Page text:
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  October 4th to 7th, 2014


We started off on October 4 with a visit to Omu Resort in Bogije Town, off Lekki-Epe Expressway. The resort is a couple of minutes after Ajah. If you’re visiting Omu Resort for the first time, keep your eyes peeled. The resort has a small easy-to-miss sign at the junction where you’re supposed to turn off from Lekki-Epe Expressway, and if you’re not careful you will miss it like we did.

Looking at Omu Resort from the outside you might think for a moment that you’re in the wrong place. Within the compound are two large rectangular buildings, painted grey that made me think of a warehouse or some other kind of storage facility. The expansive compound sits by the water, but I was disappointed to find that the resort makes no use of the waterfront – there’s just tall grass covering the shoreline and blocking the view.

Our tickets cost ₦3,600 per person – a discounted price because there were ten of us. Platinum tickets, which we got, cost ₦5,000 per person (without the discount) and allow access to all the attractions. The Gold ticket is cheaper at ₦3,000 but does not allow access to everything.

Omu Resort has a zoo, a Go-Kart course, quad bikes, small pitches for football and volleyball, a Seaworld with aquatic life, a few amusement park rides, an archery point, indoor games like snooker, and a mini golf course. The zoo was quite exciting, with an impressive variety of animals – a (lonely) lion, a (friendly) hyena, baboons, ostriches, emus, geese, a crocodile, tortoises, jackals, peacocks, and a donkey that is allowed to roam the compound freely.

Their lion is (not ironically) named Simba, and our guide described how he’s fed. Every day the resort gets a live goat which the zookeeper releases into Simba’s den through a latch, and then Simba ‘hunts’ the goat. On our way out we saw the unfortunate goat that was to be Simba’s lunch that day. It was quite young and I felt sorry for it.

Zoos leave me with mixed feelings. I enjoy seeing the animals, but I also wonder what they do all day, worrying that they get bored with their caged lives.

Omu Resort does not have a restaurant on site, so you will have to call (probably days) ahead and order your food. This is the only way of getting food at the resort besides bringing your own, which you are allowed to do. You might be able to get snacks like biscuits and popcorn at the resort, but not much else. It also does not have provision for lodging, so you’ll have to make it a day trip.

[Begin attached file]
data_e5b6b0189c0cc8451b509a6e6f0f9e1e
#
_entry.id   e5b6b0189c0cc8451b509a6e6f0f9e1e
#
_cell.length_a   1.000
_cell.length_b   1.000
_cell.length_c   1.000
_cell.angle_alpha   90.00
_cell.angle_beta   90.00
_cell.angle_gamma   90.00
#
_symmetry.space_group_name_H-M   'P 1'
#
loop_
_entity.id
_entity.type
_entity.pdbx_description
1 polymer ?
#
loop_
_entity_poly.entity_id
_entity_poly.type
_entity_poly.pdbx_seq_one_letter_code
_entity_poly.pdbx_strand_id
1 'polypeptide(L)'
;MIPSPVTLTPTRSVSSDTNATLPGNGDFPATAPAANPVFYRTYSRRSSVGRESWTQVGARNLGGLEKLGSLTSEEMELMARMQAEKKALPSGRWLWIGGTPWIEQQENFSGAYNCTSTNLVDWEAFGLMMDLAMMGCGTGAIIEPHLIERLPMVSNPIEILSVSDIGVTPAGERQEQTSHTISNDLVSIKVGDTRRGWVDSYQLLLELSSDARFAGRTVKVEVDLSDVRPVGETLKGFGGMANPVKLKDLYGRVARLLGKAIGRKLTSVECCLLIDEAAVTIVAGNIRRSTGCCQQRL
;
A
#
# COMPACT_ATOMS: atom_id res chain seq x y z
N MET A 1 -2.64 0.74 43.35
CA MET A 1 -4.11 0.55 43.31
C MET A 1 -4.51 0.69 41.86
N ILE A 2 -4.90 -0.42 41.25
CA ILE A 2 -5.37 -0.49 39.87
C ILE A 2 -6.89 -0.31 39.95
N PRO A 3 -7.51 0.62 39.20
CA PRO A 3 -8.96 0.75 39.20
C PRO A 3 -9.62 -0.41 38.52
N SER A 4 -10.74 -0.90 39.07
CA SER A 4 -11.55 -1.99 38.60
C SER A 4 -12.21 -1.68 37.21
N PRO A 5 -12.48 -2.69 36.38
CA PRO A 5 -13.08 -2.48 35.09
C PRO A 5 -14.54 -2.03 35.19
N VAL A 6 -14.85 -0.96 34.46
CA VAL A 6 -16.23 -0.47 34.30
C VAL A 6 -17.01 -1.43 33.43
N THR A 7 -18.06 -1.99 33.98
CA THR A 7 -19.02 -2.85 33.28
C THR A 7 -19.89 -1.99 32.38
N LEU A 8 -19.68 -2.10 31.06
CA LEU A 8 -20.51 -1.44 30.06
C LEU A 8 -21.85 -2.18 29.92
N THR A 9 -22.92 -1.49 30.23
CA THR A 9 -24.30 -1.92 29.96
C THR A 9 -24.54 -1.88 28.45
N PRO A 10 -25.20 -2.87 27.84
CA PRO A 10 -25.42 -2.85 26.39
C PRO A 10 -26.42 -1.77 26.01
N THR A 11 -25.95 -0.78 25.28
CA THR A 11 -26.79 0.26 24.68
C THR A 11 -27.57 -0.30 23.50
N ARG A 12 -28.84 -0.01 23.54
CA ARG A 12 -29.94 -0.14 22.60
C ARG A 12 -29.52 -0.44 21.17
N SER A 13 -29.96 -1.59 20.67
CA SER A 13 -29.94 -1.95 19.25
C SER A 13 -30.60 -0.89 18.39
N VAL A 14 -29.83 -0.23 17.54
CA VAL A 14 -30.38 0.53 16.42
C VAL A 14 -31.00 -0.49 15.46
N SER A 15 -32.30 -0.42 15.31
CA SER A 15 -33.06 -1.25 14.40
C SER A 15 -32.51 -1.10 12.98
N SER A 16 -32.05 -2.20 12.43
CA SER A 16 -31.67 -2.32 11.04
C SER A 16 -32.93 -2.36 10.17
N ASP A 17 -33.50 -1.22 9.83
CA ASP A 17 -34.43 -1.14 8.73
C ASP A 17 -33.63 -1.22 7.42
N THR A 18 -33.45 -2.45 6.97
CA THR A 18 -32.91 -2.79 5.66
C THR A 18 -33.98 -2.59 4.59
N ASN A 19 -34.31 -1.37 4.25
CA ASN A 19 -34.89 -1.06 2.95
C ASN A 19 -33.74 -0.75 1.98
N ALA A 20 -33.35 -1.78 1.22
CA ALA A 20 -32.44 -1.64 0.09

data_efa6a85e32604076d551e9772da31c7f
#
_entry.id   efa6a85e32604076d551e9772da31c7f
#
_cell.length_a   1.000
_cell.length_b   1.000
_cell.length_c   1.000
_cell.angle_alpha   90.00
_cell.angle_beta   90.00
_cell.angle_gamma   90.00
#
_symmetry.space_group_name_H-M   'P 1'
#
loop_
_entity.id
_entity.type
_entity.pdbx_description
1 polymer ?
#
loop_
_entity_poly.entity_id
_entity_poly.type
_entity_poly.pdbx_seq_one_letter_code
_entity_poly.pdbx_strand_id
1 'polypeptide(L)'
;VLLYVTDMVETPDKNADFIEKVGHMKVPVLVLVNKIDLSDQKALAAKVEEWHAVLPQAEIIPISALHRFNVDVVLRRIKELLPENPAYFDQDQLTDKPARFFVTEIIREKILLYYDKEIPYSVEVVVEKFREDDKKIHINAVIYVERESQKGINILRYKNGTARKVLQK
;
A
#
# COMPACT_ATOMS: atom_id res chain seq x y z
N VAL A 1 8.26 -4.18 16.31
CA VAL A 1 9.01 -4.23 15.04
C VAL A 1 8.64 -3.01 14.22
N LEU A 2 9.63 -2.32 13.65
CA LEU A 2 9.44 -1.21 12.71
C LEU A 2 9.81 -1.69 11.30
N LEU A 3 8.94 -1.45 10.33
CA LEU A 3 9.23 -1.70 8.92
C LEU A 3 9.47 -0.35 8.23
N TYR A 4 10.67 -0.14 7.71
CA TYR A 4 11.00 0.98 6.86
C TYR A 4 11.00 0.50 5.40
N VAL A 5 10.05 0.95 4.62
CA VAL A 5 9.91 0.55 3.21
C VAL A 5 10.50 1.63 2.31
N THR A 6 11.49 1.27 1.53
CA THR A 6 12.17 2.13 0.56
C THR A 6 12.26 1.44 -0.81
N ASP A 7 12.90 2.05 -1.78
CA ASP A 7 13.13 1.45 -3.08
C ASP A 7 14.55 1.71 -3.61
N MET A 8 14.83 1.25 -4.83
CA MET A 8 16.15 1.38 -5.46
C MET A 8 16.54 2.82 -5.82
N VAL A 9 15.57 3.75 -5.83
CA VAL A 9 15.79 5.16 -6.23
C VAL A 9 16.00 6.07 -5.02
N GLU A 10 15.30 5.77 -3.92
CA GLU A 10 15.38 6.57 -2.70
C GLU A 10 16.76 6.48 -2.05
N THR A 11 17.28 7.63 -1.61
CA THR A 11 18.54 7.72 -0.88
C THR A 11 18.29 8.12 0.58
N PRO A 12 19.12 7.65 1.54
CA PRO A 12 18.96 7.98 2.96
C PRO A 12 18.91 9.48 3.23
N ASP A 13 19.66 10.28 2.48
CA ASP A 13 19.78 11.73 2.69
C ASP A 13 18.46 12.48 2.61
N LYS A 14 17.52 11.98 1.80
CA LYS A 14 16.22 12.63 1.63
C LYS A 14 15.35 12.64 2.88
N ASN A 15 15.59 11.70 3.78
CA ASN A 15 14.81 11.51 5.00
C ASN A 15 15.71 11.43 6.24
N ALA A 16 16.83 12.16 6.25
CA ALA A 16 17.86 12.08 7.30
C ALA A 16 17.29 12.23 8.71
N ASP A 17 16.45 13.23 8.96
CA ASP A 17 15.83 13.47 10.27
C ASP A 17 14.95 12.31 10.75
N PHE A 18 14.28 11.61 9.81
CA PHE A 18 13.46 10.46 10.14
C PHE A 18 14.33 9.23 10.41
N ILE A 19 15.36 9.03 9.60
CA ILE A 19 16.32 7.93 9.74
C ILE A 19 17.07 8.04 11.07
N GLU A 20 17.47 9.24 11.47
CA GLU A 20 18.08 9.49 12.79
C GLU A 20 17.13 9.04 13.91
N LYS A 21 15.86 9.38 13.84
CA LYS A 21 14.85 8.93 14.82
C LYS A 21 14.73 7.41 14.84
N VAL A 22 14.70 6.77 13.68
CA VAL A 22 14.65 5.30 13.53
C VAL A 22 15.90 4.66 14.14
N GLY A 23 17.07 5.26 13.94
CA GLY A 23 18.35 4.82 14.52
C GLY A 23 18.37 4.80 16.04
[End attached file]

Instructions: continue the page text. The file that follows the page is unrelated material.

We said goodbye to Omu Resort at about 3 pm and headed to Osun, where we would be spending the night at MicCom Golf Hotel and Resort in Ada. We got into Osun early in the evening, but getting to Ada took much longer than we had anticipated. As we weren’t exactly sure where we were going we had to navigate using a combination of smartphone maps (which our driver did not trust) and the good old stop-and-ask. We reached MicCom Golf Resort at about 9:45 pm.

We paid for our reserved rooms, collected our keys and were ushered out of the main building and toward a rectangular block that reminded me of the hostels at my old secondary school. As we stepped through the entrance to this block I noticed a sign on the wall that said ‘Hotel Annex’. I did not like the sound of this. We later learnt that this block contained the hotel’s older rooms.

I’m reluctant to badmouth MicCom Golf Resort. To be fair, we did go for the cheapest option available – the ‘Studio Room’, which cost ₦5,980 per night. Prices for other rooms range from ₦6,670 (Double Room) to ₦34,500 (Royal Suite).

So we took the cheapest rooms; still, I don’t think it’s unfair to expect a few basics from a place like MicCom – working water heaters for hot showers (none of our rooms had this), and 24-hour electricity (apparently the hotel needs to reach a certain percentage of occupancy before they can run the generators through the night). The good thing was that PHCN electricity was pretty stable the whole night.

I enjoyed the food at MicCom, at least. Their rice and efo riro was a delight and cost ₦1,500. Food prices at the resort range from around ₦1,000 to ₦2,000 per plate.

With sunrise the next day we were able to appreciate the resort’s well-kept grounds– acres of green spread over a rolling landscape, with trees dotting the space. The bright sunlight, the brilliant blue of the sky and the people out playing golf made for a very pretty picture.

We found the swimming pool, and a lawn tennis court right beside it. The pool was unimpressive and the water did not look as clean as it should have. There was a pale little frog chilling on the pool’s wall like it was sunning itself after a leisurely dip and had as much right to be there as any human.